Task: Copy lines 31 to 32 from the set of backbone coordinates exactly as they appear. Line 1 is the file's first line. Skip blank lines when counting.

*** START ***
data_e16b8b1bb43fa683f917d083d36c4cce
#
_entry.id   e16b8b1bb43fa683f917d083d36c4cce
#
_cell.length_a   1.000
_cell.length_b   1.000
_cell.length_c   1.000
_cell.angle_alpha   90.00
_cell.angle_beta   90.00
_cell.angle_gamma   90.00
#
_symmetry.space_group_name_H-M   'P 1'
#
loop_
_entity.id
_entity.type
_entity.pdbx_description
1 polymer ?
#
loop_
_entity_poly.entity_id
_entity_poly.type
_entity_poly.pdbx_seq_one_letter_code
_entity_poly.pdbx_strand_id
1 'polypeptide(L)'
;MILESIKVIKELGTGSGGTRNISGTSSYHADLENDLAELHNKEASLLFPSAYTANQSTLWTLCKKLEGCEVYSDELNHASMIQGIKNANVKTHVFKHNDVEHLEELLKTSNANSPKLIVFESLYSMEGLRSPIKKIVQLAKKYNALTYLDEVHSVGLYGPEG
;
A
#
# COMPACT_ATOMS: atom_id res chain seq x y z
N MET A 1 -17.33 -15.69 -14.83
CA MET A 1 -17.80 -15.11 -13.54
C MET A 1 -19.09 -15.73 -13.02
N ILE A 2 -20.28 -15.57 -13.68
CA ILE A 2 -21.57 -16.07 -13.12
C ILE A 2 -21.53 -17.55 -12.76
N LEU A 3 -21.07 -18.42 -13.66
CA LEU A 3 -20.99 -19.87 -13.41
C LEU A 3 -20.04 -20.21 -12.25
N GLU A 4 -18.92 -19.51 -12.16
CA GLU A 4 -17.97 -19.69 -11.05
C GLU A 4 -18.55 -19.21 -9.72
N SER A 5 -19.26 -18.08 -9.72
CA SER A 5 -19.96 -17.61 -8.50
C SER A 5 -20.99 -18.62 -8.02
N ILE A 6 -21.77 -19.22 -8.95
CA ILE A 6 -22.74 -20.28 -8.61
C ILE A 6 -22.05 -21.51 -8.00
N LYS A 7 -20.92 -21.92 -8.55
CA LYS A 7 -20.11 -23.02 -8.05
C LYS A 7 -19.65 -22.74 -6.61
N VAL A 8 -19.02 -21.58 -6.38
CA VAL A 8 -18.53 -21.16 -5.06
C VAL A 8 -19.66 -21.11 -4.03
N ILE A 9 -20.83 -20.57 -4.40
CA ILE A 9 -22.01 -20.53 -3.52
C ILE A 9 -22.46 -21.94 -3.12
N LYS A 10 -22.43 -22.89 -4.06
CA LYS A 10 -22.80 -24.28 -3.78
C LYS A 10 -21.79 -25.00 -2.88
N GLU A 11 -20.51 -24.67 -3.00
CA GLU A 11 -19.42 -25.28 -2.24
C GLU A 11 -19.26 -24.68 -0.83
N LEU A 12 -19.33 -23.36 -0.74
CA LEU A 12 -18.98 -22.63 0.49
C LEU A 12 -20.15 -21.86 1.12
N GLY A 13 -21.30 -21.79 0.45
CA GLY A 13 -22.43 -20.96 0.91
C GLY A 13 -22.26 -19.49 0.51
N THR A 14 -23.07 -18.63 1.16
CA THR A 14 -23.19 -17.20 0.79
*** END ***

N MET A 1 -17.33 -15.69 -14.83
CA MET A 1 -17.80 -15.11 -13.54